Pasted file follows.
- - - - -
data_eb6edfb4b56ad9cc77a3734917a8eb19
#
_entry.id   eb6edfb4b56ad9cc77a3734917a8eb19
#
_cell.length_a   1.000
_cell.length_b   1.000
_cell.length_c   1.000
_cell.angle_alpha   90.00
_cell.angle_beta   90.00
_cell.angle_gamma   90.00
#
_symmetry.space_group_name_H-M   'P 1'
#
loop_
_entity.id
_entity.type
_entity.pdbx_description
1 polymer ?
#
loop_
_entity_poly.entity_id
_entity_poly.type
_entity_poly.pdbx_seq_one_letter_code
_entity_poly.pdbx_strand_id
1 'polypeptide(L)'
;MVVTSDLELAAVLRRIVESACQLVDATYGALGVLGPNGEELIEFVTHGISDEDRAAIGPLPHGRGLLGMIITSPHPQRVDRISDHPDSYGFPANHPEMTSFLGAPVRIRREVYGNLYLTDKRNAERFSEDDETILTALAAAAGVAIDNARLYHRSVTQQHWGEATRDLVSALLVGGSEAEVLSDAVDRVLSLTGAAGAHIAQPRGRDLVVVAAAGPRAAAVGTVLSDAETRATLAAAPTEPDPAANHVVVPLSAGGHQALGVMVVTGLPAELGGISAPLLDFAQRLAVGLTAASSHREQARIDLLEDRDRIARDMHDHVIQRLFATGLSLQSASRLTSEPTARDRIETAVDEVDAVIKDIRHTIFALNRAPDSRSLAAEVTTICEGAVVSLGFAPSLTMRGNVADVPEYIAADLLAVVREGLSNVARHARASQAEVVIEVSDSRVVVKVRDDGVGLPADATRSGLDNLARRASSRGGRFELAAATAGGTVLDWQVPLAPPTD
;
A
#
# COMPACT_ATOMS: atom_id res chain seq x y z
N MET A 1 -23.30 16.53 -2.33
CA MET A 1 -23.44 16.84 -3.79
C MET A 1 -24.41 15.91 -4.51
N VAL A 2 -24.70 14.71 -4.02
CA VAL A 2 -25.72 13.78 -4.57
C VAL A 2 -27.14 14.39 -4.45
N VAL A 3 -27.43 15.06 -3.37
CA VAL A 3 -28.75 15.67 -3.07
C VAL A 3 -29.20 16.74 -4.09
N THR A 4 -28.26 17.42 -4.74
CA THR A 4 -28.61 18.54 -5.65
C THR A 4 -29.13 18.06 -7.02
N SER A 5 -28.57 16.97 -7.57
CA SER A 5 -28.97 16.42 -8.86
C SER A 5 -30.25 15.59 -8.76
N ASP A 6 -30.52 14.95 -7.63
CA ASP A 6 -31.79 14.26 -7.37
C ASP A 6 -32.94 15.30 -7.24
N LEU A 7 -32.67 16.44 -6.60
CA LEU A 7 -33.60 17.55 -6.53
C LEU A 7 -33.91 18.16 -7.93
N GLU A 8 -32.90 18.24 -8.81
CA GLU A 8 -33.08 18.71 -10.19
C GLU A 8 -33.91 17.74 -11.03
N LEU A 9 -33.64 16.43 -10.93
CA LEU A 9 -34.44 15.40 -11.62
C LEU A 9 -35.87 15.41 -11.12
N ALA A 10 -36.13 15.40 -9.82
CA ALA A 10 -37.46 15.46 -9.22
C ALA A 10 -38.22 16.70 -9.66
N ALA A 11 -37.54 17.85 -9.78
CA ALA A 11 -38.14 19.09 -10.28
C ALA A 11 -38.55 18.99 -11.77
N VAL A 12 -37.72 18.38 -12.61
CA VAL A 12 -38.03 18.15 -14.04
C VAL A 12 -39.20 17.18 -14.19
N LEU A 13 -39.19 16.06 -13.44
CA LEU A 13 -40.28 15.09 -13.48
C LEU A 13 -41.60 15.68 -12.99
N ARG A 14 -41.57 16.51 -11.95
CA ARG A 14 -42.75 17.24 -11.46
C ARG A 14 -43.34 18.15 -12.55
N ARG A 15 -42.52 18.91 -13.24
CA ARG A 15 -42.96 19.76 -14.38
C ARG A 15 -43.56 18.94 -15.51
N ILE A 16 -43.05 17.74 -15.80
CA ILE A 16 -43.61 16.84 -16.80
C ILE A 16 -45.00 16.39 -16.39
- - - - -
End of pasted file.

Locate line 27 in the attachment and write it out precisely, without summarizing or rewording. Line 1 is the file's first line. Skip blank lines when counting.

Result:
;